in 2005 Iran spent by far the least in its region: approximately five percent as much as Israel, eight percent as much as Saudi Arabia, and less than half as much as Turkey... Iran is not a serious military threat to any country in the region, nor has it upset the regional balance of power. Setting aside the sensationalist rhetoric of Iranian leaders, any realistic look at the Middle East and Iran must conclude that Iran’s military activities are primarily driven by fear and designed to preserve the regime.
It is also worth recalling that the US is occupying two of Iran's neighbours, and has military bases in several countries surrounding Iran.
Unlike Iran, the US and Israel both have nuclear weapons. The US and Israel both have long records of waging aggressive war and bombing numerous countries between them. I wonder if any readers can think of the last time Iran invaded a foreign country.
Israeli fear-mongering about Iran acquiring nuclear weapons goes back decades.
So, a few relevant facts. Firstly, there appears to be no evidence Iran is developing nuclear weapons. Panetta: "Are they trying to develop a nuclear weapon? No." The Israeli intelligence assessment is that Iran "has not yet decided whether to translate these [nuclear] capabilities into a nuclear weapon". The director of US national intelligence, James Clapper, said "We do not know, however, if Iran will eventually decide to build nuclear weapons".
If they got nuclear weapons, Ehud Barak doubted they would "drop it in the neighbourhood ... They fully understand what might follow. They are radical but not totally crazy. They have a quite sophisticated decision-making process, and they understand reality." Similarly, the Defense Intelligence Agency "assesses Iran as unlikely to initiate or intentionally provoke a conflict".
Given the constant threats against Iran from both the world and region's superpower, it is not hard to imagine why it might seek nuclear weapons. Strangely enough, Barak was asked if he was Iran, "wouldn't you want a nuclear weapon?" He replied: "Probably, probably. I know, it's not -- I don't delude myself that they are doing it just because of Israel ... They look around, they see the Indians are nuclear, the Chinese are nuclear, Pakistan is nuclear ... not to mention the Russians."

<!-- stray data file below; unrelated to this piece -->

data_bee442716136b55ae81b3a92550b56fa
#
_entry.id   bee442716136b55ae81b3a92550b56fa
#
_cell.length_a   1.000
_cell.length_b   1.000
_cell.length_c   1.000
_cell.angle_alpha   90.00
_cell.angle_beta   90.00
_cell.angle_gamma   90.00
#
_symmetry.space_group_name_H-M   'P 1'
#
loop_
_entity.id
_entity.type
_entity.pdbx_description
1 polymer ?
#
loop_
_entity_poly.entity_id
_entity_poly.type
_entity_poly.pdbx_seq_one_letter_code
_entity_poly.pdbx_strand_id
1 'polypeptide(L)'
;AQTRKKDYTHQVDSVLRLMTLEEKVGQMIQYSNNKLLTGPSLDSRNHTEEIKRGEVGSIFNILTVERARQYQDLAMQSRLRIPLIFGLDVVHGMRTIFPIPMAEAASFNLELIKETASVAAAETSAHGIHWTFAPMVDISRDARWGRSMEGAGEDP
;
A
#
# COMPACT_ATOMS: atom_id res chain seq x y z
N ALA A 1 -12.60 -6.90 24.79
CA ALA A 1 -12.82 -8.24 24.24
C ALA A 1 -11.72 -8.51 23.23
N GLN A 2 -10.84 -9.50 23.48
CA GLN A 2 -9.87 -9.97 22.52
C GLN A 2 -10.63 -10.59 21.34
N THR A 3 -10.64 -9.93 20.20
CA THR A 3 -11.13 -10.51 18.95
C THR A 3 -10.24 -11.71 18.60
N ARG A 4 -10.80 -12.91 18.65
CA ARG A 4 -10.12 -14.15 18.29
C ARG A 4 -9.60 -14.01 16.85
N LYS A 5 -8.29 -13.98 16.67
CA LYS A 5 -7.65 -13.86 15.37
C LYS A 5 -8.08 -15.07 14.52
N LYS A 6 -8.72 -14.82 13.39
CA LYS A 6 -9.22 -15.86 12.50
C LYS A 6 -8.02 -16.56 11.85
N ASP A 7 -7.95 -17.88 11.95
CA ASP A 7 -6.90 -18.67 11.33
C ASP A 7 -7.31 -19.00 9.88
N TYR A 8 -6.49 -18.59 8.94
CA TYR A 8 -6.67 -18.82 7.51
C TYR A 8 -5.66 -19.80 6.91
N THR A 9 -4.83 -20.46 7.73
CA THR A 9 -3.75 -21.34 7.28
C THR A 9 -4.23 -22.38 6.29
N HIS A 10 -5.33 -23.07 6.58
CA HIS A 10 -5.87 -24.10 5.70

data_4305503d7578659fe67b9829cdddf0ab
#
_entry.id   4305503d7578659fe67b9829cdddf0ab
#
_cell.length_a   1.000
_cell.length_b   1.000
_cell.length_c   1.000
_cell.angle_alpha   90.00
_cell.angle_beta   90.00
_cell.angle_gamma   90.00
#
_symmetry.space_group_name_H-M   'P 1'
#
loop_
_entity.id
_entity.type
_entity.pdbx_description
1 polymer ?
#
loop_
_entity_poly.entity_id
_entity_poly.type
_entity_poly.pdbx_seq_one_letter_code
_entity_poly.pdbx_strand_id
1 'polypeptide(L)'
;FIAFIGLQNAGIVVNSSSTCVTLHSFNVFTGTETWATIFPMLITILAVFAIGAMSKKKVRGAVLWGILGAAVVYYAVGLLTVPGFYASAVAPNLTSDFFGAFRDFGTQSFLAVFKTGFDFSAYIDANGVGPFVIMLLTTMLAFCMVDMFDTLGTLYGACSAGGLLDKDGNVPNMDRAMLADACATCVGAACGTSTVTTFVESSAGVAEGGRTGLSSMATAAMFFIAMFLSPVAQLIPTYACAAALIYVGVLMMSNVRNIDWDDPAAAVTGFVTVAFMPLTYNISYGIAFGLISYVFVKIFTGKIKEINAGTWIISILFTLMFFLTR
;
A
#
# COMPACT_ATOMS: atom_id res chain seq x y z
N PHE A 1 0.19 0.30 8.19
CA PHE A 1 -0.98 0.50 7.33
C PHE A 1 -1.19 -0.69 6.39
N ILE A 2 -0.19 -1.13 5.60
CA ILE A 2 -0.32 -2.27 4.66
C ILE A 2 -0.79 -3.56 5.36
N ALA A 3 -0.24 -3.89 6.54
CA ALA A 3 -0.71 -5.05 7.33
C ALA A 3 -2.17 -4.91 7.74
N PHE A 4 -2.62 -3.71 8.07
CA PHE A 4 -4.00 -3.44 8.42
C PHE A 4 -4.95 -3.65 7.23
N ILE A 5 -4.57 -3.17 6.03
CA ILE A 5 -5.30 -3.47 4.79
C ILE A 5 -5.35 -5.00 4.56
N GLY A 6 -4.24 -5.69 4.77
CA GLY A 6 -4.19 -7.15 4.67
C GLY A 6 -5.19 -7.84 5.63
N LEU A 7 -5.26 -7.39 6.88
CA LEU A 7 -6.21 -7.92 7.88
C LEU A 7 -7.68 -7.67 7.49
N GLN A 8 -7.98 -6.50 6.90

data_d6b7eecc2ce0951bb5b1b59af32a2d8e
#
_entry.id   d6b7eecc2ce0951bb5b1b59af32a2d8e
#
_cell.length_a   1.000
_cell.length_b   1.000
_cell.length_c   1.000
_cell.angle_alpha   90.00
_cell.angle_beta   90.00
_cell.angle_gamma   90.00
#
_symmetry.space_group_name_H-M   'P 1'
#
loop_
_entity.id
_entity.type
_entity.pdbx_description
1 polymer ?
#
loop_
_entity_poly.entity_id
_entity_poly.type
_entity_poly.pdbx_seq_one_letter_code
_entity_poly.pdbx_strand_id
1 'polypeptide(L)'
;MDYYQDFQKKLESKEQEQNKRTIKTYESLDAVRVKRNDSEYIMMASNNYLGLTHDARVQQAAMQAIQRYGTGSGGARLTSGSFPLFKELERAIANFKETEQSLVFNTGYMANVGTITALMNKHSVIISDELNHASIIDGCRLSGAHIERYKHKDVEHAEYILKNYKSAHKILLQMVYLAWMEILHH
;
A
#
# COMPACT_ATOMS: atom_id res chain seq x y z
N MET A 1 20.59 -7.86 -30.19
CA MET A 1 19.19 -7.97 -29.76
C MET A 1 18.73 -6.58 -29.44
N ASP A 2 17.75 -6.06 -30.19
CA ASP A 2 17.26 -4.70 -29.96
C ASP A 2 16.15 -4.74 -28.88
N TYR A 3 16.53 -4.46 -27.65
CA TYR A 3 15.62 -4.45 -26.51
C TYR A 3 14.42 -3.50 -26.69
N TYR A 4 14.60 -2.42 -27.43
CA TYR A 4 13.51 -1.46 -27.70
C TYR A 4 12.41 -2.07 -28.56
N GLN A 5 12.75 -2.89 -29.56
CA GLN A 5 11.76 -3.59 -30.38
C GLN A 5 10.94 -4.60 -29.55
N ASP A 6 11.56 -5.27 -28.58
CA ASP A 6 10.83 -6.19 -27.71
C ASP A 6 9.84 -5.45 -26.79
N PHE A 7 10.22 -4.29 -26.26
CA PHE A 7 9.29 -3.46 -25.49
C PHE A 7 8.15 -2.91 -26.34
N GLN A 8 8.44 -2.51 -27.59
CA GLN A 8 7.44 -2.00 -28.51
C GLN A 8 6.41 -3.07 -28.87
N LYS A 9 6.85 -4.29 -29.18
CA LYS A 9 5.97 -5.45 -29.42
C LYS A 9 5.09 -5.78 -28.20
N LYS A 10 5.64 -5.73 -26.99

The Arab world, even with its state controlled media with pervasive anti-Shiite sectarian agitation, has not been subject to the same kind of propaganda as the West and Israel. The results can be seen in a survey of Arab public opinion. It found in 2010 that 77 percent agreed Iran "has the right to its nuclear program". 57 percent thought the region would benefit even if Iran acquired nuclear weapons. 88 percent regarded Israel as the "biggest threat", followed by 77 percent for the US.
The most appalling spectacle in this propaganda campaign has been the brazen use of the Holocaust by the Israeli government to support its demonisation of Iran. Prime Minister Netanyahu declared "We will not allow the Holocaust deniers to carry out another Holocaust against the Jewish people." President Shimon Peres explained that "after being subjected to the Holocaust, we cannot close our eyes in light of the grave danger emerging from Iran". Knesset speaker Reuven Rivlin said that "This time [Hitler] has a beard and speaks Persian".
To try to use the Holocaust as a political weapon, to justify yet another war of aggression, is obscene beyond belief. There are many reasons to be critical of Iran's system of government. No one should want to see any country with nuclear weapons, let alone a new one.
However, to resolve the conflict between Iran, the West and Israel requires a more sober look at the underlying roots of the conflict, the precise role we have played, and the real reasons for doing so. Such a look is deeply revealing, and not very gratifying. However, as the calls to war grow louder, this kind of honesty is becoming increasingly urgent.
Michael Brull is studying a Juris Doctor at UNSW. He tweets at @mikeb476. View his full profile here.